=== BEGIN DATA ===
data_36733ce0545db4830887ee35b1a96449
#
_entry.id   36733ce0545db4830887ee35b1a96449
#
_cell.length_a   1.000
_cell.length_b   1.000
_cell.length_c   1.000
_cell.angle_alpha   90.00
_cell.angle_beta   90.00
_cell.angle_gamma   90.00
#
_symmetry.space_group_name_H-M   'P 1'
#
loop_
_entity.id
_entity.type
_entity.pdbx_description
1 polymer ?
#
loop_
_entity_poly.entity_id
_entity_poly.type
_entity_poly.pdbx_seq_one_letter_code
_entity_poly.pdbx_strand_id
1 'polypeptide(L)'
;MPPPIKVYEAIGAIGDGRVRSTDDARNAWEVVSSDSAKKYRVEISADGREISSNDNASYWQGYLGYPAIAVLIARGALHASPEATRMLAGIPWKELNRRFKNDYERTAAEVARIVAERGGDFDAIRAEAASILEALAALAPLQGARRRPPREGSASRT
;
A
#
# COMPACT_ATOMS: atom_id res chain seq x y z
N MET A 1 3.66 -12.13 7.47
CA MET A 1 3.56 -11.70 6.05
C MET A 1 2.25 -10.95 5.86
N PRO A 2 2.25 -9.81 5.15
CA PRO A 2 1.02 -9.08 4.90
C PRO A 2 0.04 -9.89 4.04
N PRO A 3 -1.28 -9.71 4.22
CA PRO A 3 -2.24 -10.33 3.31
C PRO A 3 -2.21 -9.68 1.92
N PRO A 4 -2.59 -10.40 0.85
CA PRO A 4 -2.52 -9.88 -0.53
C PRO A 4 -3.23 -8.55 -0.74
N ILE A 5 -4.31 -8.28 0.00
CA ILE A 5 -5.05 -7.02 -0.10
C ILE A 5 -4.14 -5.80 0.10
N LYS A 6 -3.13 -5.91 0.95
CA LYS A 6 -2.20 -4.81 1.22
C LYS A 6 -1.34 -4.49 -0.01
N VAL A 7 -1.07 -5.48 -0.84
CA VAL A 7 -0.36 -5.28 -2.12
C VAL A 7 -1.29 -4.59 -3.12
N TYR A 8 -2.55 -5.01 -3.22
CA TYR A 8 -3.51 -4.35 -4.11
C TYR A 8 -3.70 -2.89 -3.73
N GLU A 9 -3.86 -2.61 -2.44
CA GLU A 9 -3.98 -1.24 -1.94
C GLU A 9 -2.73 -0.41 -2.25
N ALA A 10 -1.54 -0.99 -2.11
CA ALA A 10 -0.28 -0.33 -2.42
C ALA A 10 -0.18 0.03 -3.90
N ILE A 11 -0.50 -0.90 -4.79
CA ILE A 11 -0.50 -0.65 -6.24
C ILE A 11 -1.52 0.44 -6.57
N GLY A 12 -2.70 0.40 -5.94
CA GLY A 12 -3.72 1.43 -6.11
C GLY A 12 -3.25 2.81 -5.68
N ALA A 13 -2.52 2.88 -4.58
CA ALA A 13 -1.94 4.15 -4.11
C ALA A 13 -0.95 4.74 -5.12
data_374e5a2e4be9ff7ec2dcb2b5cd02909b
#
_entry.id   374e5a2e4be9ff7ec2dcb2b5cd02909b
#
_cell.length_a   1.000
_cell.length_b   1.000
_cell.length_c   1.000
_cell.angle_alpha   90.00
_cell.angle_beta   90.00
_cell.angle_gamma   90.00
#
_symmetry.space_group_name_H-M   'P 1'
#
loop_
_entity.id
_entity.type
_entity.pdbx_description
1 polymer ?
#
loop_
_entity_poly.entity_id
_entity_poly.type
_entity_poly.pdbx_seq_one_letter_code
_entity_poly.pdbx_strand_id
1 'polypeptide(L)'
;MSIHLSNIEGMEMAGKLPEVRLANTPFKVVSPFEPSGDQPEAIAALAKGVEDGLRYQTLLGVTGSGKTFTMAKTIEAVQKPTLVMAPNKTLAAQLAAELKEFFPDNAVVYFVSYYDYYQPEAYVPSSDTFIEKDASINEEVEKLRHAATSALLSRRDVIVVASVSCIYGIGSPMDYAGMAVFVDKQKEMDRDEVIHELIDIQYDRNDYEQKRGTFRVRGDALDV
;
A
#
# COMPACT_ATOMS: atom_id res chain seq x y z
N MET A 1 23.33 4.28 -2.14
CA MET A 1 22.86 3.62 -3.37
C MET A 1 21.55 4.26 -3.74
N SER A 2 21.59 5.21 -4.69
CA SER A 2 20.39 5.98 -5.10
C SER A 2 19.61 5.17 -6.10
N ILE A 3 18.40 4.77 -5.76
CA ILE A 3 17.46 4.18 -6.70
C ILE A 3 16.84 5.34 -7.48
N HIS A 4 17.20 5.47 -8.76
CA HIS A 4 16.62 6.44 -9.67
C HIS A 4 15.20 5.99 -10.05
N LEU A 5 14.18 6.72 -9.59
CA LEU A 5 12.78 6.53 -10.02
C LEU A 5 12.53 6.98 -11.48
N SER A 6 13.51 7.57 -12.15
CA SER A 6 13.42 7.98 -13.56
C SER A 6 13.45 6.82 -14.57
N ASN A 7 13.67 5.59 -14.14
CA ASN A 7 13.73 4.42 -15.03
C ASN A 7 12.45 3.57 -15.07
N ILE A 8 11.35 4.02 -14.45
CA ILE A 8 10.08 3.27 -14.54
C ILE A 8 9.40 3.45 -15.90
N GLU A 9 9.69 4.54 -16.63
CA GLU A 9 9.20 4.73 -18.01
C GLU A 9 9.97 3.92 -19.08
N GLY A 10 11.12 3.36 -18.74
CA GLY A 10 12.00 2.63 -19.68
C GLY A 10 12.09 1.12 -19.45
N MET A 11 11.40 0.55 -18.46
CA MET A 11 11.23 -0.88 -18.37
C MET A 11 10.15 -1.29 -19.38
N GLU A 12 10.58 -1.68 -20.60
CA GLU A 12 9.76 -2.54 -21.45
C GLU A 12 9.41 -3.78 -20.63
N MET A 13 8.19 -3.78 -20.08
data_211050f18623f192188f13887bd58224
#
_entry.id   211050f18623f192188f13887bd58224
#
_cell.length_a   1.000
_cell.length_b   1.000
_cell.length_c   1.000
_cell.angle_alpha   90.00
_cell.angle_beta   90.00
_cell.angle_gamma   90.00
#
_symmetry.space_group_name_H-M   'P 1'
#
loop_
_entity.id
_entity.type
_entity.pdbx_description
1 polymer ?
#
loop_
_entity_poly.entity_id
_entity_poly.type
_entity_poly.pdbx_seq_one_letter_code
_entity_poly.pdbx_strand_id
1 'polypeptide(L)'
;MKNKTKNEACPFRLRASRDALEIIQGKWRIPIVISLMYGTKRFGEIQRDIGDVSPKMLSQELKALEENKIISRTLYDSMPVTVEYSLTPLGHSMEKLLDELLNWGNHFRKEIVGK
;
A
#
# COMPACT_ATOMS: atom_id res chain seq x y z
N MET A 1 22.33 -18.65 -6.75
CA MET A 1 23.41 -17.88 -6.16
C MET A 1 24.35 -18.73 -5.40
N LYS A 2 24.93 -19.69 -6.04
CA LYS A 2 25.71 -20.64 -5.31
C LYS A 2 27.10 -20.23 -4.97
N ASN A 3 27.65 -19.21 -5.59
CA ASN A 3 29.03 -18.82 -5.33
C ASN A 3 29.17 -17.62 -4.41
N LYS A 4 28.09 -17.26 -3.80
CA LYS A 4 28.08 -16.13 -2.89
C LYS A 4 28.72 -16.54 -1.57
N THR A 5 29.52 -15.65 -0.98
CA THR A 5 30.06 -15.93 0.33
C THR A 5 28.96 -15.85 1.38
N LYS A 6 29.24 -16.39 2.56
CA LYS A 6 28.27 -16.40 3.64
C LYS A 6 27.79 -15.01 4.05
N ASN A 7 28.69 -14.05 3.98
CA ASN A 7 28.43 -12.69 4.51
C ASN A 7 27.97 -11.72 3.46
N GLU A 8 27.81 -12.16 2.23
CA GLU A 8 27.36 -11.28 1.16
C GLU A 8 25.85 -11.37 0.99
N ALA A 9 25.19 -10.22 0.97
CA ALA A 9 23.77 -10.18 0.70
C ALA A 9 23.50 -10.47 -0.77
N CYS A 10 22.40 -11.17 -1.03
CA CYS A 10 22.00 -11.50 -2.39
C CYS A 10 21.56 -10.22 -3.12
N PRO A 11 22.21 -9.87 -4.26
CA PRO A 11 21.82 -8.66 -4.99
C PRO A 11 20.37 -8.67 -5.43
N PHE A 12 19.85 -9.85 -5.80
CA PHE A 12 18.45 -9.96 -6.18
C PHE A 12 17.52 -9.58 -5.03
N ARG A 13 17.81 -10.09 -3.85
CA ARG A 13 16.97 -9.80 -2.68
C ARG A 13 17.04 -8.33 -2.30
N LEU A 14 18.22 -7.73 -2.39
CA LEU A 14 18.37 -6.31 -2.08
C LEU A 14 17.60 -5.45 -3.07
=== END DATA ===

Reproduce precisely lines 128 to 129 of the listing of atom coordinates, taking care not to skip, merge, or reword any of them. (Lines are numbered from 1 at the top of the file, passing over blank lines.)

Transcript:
CA GLY A 10 12.00 2.63 -19.68
C GLY A 10 12.09 1.12 -19.45